Can Rabbits Eat Tomato Leaves and Stems?

No! Feeding your rabbits with tomato leaves and stems is very toxic and imperative to their health, unlike the fruit (tomatoes), so you must always remove the stems and leaves from their food before feeding. The best method of removing these seeds and plants is using a knife or spoon.

What’s more? These tomato plants contain solanine and tomatine substances that are poisonous to rabbits.

They are usually found in trace amounts. Finally, ensure you do not offer your rabbits tomato leaves or plants but feed them with fruit alone.

Do Rabbits Eat Tomatoes In The Garden?

Well, one thing we would be clarifying is that these bunnies feed on vegetable plants like carrots and tomatoes. So they aren’t picky when it comes to tomato varieties in particular.

If you suspect these jumpy critters of devouring your tomatoes, you are right because they use the sweetness to satisfy their taste buds utmostly. However, these rabbits are herbivores hence they don’t only feed on tomatoes but other flowers and plants from your garden or backyard.

So having suspected rabbits as the culprits behind your missing or already-bitten tomatoes, you are not to stop at that but ensure that you set traps for them so they will not be able to gain entry again.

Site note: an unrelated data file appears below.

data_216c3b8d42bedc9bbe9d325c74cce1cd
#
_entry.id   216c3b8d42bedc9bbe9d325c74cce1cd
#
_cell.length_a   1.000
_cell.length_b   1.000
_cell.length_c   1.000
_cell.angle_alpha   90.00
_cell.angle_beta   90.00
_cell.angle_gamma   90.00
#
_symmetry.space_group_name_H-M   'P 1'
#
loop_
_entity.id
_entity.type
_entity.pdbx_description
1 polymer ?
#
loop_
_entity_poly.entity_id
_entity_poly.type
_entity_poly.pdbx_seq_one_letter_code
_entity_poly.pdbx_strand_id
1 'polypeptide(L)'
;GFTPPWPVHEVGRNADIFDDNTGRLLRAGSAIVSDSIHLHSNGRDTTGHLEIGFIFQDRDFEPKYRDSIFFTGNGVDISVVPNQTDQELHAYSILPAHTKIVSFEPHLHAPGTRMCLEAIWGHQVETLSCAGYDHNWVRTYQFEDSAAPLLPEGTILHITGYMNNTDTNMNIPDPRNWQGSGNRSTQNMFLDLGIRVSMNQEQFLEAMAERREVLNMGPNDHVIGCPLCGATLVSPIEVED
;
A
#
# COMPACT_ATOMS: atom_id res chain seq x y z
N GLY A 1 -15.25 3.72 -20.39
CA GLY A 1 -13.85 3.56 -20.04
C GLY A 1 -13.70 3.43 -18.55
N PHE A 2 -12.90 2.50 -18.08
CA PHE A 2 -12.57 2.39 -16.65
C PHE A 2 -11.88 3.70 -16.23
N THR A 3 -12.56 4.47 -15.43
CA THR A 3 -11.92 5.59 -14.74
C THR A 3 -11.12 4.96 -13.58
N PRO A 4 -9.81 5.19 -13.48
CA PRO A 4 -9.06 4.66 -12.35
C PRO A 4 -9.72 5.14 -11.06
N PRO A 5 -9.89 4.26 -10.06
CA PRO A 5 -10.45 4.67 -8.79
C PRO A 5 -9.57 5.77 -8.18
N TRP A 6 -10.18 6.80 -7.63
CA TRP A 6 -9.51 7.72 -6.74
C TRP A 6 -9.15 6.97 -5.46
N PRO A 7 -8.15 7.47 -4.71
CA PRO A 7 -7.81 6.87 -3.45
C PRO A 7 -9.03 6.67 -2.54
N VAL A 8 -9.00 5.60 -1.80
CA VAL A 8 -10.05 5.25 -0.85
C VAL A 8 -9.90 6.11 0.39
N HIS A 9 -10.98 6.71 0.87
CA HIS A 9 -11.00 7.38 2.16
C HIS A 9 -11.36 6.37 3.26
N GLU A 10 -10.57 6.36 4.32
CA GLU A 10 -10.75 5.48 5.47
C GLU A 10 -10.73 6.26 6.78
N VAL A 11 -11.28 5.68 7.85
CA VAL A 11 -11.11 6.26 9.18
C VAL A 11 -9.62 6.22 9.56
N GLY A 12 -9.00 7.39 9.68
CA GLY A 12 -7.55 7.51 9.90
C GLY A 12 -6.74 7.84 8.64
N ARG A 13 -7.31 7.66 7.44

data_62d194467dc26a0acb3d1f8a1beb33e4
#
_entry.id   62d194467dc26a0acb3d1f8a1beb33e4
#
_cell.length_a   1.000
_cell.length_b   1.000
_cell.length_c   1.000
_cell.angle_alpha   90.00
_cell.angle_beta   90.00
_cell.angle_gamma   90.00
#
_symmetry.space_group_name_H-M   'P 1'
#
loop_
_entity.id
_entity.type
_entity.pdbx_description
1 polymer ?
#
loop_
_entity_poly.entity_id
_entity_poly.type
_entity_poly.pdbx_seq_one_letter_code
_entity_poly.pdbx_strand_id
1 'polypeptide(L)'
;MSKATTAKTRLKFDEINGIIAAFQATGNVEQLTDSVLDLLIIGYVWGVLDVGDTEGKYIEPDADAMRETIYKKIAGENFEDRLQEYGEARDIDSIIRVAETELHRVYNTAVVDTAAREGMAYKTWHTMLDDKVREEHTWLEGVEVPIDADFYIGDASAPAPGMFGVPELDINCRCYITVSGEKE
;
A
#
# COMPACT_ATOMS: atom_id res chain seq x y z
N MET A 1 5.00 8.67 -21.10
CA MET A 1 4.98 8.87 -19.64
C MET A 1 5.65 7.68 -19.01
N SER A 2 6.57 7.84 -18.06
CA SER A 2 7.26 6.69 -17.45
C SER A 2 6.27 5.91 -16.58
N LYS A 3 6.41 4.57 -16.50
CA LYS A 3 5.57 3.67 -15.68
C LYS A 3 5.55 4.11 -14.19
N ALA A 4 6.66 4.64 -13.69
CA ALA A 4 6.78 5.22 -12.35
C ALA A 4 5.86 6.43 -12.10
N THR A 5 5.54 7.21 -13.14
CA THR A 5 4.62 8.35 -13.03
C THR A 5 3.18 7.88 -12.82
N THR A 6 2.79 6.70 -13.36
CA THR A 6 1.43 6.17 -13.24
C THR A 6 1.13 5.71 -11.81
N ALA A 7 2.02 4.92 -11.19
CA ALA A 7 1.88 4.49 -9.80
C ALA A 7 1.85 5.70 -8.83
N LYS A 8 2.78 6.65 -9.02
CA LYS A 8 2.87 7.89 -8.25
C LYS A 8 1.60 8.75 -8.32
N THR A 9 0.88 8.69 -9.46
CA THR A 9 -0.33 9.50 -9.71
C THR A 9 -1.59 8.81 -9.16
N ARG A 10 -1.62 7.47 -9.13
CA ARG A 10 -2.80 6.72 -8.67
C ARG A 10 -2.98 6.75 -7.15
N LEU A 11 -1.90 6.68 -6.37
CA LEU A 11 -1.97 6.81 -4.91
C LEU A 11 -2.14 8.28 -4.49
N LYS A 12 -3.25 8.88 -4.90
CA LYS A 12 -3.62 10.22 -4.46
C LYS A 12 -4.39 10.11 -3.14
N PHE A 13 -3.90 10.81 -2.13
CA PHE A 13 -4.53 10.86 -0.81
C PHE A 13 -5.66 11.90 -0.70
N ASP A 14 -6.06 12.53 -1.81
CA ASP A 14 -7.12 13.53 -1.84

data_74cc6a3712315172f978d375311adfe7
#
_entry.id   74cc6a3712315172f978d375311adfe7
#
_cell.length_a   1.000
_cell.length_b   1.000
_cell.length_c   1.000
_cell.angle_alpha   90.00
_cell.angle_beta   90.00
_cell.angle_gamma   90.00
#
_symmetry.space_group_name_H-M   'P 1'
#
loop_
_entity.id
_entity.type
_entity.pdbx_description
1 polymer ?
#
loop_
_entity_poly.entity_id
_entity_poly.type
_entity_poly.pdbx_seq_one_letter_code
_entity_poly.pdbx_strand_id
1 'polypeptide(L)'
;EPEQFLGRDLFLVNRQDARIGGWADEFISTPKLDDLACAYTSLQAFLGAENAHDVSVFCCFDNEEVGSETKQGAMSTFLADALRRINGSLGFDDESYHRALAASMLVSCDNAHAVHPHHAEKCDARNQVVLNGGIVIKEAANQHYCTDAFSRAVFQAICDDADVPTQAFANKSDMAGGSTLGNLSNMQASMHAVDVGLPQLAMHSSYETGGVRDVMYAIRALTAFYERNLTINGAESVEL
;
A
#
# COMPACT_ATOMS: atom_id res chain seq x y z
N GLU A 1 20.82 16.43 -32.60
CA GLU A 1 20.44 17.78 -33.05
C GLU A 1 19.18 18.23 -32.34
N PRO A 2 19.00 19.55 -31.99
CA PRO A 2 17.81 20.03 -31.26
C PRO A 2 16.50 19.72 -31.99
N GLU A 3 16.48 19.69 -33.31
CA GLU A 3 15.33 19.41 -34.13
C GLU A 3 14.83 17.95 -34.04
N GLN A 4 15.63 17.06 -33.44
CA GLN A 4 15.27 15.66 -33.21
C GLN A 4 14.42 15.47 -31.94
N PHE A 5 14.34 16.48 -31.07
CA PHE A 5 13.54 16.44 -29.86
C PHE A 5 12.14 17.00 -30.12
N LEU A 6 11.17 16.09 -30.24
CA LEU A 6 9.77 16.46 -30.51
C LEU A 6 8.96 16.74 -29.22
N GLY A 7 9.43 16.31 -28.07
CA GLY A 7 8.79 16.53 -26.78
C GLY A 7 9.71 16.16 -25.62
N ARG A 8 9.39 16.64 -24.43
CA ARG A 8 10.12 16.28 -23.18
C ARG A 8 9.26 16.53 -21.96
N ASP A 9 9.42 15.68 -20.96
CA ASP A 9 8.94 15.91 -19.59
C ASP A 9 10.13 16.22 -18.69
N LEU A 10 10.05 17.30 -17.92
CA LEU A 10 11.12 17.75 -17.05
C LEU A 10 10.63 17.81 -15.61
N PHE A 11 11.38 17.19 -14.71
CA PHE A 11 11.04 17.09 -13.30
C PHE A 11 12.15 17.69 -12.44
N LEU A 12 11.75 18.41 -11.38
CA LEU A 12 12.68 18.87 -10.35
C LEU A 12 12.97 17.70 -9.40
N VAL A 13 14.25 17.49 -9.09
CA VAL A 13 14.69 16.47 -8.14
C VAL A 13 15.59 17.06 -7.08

What Other Vegetable Plants Can Rabbits Feed On?

Tomatoes are vegetables and are among the vegetable food your pet bunnies can safely feed on. So aside from tomatoes, there are other vegetables for rabbits which offer them the same nutrients as tomatoes and more.

Some of Which Include:

  • Watercress
  • Red leaf lettuce
  • Carrot tops
  • Green leaf lettuce
  • Butter lettuce
  • Watercress
  • Zucchini
  • Basil
  • Cucumber
  • Cilantro
  • Brussels sprouts

How Should I Feed My Rabbits Tomatoes?

Having concluded that you will be making a radish treat for your pet bunnies, you are to note that there is a particular extent or amount that you’re to limit them to.

This small treat should be cut into bite-sized pieces, so your pet bunnies don’t get choked while feeding on it.

Is It Okay To Feed My Bunnies With Tomato Seeds?

Not! Doing this will harm your bunnies health-wise, so you should remove tomato seeds from the fruit before giving them to your pet bunnies to feed on.

Besides, there is usually not much work in removing tomato seeds. Hence it is very easy to do. Do this by scraping the already-halved tomato with a knife or something similar. So, in conclusion, avoid giving your furry little buddies tomato seeds because it is toxic to their health.


Tomatoes of all varieties, whether red, cherry or yellow, are safe for your furry bunnies, the most poisonous of which is the unripe or green tomatoes.

As mentioned in this article, feeding your rabbits with tomato flowers, stems, and leaves is bad because it is mildly poisonous.

Lastly, feeding your rabbits with tomatoes is one of the best treats you can offer your cute little furry bunnies for healthy nutrition and diet.

Written by Justin Michaels